6 Crucial On-Page Ranking Factors & Best Practices

How well do you know your on-page ranking factors? Some of the basic SEO techniques start on the page itself, so by getting these best practices in order, you’ll be well on your way to an optimised site. Check out these six golden rules of on-page SEO and if you haven’t already, implement them into your strategy.

SEO Tips - On-Page Ranking Factors
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1. Dedicate yourself to high quality content

Google is constantly evolving its algorithms to ensure only high quality, useful content is delivered high in the search results, which means that producing excellent content should be top of your digital marketing strategy. All content should be 100% unique to satisfy the search engines, but it should also be valuable and offer true insight into a topic so that visitors engage with it and are likely to share it, which leads us on to rule number two.

2. Aim for shareable, linkable content

The more links you have to your web page, the more Google understands that it is reputable content which deserves to rank high. When pursuing your link building strategy you’ll likely be most successful when you have high quality content to offer.

Plus, you’ll find your content being shared naturally if it has something valuable to offer; add social sharing buttons to pages to make the sharing process really simple for visitors.

3. Don’t forget about meta tags

Meta tags are incredibly valuable pieces of information that the search engines use to index and rank content since they’re some of the basic elements which describe the content of a web page. Follow these best practices:

Page titles should include the main focus keyword once, preferably towards the beginning, and be under 55-65 characters long. Keep them reasonably short, simple and to the point.

Meta descriptions, which describe the content of the page in the search engine results, should contain the focus keyword once towards the beginning and be between 150 and 160 characters. Describe the page content succinctly and give the user a compelling reason to click.

All images should have short and sweet alt tags describing what they are. This helps search bots understand that they are relevant to the rest of the content on your page. If possible, use your focus keyword in at least one image on the page, but only if it’s an accurate description of the image.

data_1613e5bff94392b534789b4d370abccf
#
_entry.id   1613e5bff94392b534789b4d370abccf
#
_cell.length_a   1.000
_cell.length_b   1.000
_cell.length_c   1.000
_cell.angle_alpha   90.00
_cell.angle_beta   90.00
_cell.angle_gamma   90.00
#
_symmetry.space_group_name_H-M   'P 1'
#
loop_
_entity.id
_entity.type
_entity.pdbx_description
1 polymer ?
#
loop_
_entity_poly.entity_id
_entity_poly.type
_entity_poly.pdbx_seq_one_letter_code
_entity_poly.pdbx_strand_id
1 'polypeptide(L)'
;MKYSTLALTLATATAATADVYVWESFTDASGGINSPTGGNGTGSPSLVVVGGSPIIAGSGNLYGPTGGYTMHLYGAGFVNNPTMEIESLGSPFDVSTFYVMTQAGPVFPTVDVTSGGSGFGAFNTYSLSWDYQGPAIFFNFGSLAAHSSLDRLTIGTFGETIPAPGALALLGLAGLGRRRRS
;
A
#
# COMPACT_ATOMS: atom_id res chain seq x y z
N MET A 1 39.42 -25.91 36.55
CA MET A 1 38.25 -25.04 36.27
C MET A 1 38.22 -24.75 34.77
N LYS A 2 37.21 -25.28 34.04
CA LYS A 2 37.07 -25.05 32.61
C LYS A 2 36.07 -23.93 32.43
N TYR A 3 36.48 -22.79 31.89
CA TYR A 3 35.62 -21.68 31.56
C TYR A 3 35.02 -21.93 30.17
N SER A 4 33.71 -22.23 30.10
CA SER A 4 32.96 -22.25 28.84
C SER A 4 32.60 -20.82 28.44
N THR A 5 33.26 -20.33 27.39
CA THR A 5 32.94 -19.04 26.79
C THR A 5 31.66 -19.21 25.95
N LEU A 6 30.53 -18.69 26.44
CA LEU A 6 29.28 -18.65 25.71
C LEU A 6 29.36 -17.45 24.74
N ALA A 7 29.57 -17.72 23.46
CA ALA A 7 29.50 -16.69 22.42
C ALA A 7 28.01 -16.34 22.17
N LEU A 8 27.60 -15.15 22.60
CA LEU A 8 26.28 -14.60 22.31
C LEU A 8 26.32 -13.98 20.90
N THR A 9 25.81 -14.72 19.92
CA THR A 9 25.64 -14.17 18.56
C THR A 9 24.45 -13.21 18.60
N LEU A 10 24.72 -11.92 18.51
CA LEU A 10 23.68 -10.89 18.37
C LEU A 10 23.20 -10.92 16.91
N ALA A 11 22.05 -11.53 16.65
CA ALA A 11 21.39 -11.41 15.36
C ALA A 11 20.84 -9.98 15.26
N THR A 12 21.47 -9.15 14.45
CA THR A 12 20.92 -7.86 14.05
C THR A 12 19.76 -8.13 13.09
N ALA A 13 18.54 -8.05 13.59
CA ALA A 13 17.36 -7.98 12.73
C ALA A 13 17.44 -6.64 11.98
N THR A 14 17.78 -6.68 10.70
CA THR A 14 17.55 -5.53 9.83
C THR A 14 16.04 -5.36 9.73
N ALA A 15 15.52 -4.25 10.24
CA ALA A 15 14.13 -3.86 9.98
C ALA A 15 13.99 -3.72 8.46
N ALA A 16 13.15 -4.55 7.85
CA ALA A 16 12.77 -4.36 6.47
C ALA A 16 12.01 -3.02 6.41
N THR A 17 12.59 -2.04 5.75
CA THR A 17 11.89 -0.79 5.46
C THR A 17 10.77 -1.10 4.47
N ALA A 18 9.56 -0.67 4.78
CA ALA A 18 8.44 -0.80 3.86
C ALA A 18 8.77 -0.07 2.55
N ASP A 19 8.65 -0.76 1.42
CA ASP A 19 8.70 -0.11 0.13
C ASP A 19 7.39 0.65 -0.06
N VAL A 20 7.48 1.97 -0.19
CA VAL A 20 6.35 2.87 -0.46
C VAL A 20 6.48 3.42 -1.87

URLs should be short and simple. Aim to include the focus keyword and accurately describe the page, but remove fillers like ‘and’ and ‘the’. Use hyphens to separate words so that Google can accurately pick out keywords. Your URLs should be simple enough that a user could type them directly into the address bar without making mistakes.

4. Aim for fast loading times and responsive web design

Almost 50% of internet users expect a web page to load within two seconds and will abandon a site which takes more than three seconds to load. Google appreciates this and factors loading times into its algorithms.

Avoid large images, minimise redirects, have scripts and CSS load on external pages and implement a caching system such as W3 Total Cache or WP Super Cache from the WordPress plugin directory – all of these techniques can keep page load times nice and fast.

We published a great blog post on our website about the 5 best WordPress plugins to speed up your website. Also, if your website isn’t mobile friendly, this will hurt your SEO efforts.

Google launched the mobile friendly algorithm update last April 2015 code named “Google Mobilegeddon” which you can read more about it here https://www.baldwindigital.ie/google-mobilegeddon-whats-happening-two-months-on . If you are unsure whether your website is mobile friendly, you can find the mobile-friendly test tool here: https://www.google.com/webmasters/tools/mobile-friendly/.

5. Use LSI keywords

Latent semantic indexing (LSI) keywords are simply synonyms or alternative words for your focus keyword. Not only do they allow you to avoid cramming a page with a single keyword – a red spam flag to Google – but they also demonstrate to the search engine that the page offers valuable content on that topic, and should therefore rank higher.

6. Build outbound links

Just as inbound links demonstrate the value of your content to Google, outbound links prove that you’re offering valuable sources for your readers, too. Link to other sites which are truly relevant to your content and which appear to be reputable themselves; not only will your visitors appreciate the extra information, but it gives Google a better understanding of your content as well.

By |Thursday, 3 December, 2015|Content Marketing, On-Page SEO, Web Design|

About the Author:

Mark Baldwin is the managing director of Baldwin Digital, an Irish digital marketing company based in Cork, Ireland. He is a digital marketing specialist with expertise in search engine optimisation, Google AdWords management and website development. When he’s not implementing digital marketing strategies in collaboration with his team, he enjoys the outdoors and spending time with his family and friends.

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